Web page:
Estelle Getty, who played meddling mother Sophia on "The Golden Girls," died July 22 in Hollywood. She was 84.

Getty, who suffered from advanced dementia, died at her Hollywood Boulevard home, said her son, Carl Gettleman.

Getty won an Emmy in 1988 and a Golden Globe in 1986 for her portrayal of the feisty octogenarian. She co-starred on NBC's "Golden Girls" from 1985-92 and reprised the tart-tongued Sophia on four other TV series: "The Golden Palace," "Nurses," "Empty Nest" and "Blossom." Getty was two months younger than "Golden Girls" co-star Bea Arthur — her daughter on the show — but the illusion of her age was maintained through makeup, costume and her deportment.

In a similar vein of take-no-prisoners elder, Getty played Sylvester Stallone's domineering mother in "Stop! Or My Mom Will Shoot" (1992). Generically, it was a battling-buddy movie whose comic thrust was the diminutive Getty bossing around her L.A. lawman son.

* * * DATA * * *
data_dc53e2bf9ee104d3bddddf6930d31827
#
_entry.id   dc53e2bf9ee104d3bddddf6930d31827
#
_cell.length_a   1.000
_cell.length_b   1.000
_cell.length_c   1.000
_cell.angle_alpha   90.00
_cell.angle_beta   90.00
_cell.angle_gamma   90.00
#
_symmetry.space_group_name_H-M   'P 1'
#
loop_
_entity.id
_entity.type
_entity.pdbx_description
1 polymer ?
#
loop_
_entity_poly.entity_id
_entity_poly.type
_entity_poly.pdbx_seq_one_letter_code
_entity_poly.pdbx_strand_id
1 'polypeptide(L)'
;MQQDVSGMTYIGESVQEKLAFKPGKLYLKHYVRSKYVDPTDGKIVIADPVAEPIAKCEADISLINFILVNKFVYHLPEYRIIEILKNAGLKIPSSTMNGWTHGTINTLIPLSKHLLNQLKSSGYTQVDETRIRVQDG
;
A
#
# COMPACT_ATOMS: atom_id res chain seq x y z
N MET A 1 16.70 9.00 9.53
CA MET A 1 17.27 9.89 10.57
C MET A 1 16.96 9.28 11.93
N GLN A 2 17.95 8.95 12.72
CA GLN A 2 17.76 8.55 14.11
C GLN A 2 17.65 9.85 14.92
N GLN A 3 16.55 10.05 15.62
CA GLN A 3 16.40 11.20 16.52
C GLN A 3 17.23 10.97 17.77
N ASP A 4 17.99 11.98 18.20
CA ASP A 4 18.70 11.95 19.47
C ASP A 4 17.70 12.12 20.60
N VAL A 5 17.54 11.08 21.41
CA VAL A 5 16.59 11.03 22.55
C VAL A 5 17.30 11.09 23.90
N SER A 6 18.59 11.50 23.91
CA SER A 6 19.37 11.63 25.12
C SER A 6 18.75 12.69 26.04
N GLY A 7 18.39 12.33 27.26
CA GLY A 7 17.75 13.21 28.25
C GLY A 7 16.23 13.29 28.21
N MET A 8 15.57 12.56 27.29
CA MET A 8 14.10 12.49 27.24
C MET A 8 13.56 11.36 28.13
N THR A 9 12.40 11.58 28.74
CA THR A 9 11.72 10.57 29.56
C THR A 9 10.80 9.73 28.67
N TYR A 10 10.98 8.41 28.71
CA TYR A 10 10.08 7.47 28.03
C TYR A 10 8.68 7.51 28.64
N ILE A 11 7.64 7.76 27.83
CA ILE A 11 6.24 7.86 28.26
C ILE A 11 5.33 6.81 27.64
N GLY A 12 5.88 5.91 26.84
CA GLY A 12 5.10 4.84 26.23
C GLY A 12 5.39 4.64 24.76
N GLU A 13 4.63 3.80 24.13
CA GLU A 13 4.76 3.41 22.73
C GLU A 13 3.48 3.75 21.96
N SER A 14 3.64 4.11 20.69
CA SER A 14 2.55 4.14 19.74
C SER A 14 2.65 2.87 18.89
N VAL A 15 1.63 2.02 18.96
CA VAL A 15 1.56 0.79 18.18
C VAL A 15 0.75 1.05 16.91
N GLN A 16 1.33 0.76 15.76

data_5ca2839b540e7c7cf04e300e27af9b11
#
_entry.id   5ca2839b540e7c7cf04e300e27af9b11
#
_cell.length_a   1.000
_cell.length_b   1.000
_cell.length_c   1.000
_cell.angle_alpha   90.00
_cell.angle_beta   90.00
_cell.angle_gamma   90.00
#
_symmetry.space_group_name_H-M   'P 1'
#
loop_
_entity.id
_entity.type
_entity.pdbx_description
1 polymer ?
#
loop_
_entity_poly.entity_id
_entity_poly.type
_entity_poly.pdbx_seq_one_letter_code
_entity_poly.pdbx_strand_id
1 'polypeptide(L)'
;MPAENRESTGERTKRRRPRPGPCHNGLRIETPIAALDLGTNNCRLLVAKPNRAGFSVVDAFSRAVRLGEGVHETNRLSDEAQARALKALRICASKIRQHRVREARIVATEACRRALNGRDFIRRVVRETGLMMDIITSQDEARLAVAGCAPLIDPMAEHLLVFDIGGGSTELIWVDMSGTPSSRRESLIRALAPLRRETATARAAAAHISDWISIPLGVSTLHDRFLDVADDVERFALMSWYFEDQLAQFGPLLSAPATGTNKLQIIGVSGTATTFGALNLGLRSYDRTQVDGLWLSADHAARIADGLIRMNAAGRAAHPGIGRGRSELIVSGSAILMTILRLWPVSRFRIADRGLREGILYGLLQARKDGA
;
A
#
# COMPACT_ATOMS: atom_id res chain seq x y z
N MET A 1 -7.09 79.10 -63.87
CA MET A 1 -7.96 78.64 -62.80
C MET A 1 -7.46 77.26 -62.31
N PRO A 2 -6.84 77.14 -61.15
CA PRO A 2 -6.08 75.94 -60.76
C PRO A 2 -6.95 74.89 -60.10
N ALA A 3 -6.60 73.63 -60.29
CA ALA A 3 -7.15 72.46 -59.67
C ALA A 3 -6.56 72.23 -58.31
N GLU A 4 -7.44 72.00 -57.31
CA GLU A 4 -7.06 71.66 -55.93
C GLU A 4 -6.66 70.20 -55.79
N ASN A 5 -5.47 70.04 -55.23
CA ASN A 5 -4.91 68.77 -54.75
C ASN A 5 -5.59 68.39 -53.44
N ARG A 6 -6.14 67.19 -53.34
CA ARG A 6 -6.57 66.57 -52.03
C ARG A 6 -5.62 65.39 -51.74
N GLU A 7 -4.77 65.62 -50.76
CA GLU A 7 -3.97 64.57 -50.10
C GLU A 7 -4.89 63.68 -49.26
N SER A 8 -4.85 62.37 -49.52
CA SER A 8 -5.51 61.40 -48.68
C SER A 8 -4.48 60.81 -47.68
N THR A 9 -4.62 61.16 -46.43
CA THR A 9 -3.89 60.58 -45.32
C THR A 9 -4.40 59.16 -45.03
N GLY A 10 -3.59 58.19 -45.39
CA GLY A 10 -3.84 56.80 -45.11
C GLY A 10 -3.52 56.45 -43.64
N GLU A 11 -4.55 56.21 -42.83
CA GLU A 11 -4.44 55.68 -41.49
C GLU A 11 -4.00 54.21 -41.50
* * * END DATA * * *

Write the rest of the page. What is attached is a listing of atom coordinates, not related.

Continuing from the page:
Getty was 47 when she got her first significant role in an off-Broadway musical. She gained immediate prominence when she appeared in the Pulitzer Prize-winning play "Torch Song Trilogy" as Harvey Fierstein's acidic mother.

Getty was a vocal supporter of gay rights and active in fundraising for AIDS research. She retired in 2000 after revealing that she had Parkinson's disease.

Marilyn Shapiro, a theater and television producer and longtime manager and business partner to actress Bonnie Franklin, died July 20 of kidney disease. She was 77.

Shapiro started her career as one of the youngest off-Broadway producers, held various production jobs and got into casting for stage as well as reality TV series.

Shapiro turned to talent management starting with Jack Colvin & Yvonne Wilder in the 1960s. In 1968, she discovered Broadway ingenue Franklin, who went on to star in Norman Lear's "One Day at a Time," which ran on CBS from 1975-84.

In the 1980s, Shapiro and Franklin formed Poolhouse Prods., producing several TV projects as well as Franklin's cabaret act. About eight years ago, the pair founded Classic and Contemporary American Plays, whose primary purpose is to expose junior and senior high school students to "the American canon of theatrical literature" in the Los Angeles area.